Then, I met a group of people who I could go to for help and support and we started to host dinners at industry conferences specifically for the salespeople. The people I’d connect with at these dinners were technically competitors. But that never seemed to get in a way of them helping me better understand the business and introduce me to new clients. Eventually, I’d be able to return the favor.
We became good friends outside of the markets and would visit each others’ cities, send birthday cards and even go on trips together.
I think what was great about those dinners is that we were specific that on the last night of the conferences, we’d host a dinner just for salespeople. After many client dinners, this was our opportunity to not have to be on and playing host, instead just connect with each other as friends. There was an informality to it, which was a contrast to our other (lovely, but more formal) meals at the conference.
How can we use that experience of salespeople dinners as inspiration?
I usually gather community builders, who similar to the salespeople example have to be “on” for their communities. I think being intentional with informality can be a powerful concept for this group too. Building an event specifically designed for them to relax and be real with each other.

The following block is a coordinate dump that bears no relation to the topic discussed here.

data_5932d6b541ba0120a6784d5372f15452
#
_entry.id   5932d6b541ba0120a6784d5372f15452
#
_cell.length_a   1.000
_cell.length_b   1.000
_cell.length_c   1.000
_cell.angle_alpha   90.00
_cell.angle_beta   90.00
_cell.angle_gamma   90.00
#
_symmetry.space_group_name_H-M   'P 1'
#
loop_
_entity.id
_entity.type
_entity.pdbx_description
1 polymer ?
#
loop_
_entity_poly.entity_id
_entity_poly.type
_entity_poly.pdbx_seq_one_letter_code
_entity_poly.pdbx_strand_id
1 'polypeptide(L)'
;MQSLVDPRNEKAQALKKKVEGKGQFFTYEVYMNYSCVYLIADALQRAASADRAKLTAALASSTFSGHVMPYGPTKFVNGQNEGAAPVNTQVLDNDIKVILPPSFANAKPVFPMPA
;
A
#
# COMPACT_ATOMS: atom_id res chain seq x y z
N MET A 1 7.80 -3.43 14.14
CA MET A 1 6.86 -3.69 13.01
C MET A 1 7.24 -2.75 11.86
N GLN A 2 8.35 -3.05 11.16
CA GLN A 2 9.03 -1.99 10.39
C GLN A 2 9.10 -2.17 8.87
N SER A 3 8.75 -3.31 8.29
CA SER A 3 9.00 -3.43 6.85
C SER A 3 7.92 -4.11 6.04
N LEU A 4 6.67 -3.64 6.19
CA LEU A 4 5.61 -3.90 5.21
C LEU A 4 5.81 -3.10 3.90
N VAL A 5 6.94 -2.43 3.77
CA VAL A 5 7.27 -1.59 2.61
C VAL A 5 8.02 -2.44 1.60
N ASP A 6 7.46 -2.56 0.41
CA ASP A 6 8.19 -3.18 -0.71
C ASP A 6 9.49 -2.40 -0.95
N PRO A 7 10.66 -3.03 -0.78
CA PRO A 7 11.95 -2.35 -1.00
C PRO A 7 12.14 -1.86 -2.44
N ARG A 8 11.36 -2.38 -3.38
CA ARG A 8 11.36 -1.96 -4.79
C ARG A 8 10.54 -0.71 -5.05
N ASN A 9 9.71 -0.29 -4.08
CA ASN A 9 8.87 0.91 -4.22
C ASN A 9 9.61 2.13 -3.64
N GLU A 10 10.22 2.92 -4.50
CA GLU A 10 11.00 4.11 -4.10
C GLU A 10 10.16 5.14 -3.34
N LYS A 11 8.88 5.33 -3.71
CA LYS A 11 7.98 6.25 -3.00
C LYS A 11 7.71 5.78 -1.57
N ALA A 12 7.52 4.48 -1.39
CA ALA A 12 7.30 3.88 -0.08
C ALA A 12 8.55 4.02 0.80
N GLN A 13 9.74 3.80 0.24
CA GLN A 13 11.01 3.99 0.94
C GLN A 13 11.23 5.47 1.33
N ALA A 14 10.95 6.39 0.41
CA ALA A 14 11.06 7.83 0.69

On Zoom, there’s usually a clear protocol, everyone is on mute, a facilitator guides the conversation, meetings start and end on time. What if there was a way to reverse some of those rules and make the informality the point once in a while?
Your takeaways and ideas from these stories I shared might have been different from mine. And your own stories will definitely spark different ideas.
We are at our best when we can tap into and incorporate our unique experiences, personalities and weird ideas into our communities.
There is no one way to build a community because there is no one way to feel connected to others.
You already know how to do this! ❤️
What memorable connection experiences from your own life come to mind as read these? What can you learn from and incorporate into your community?
If you’re building a community business and want more clarity, more support and connection with peers, check out BACB. It’s our year-long community experience for community business founders. You can learn all about it and apply to join us here →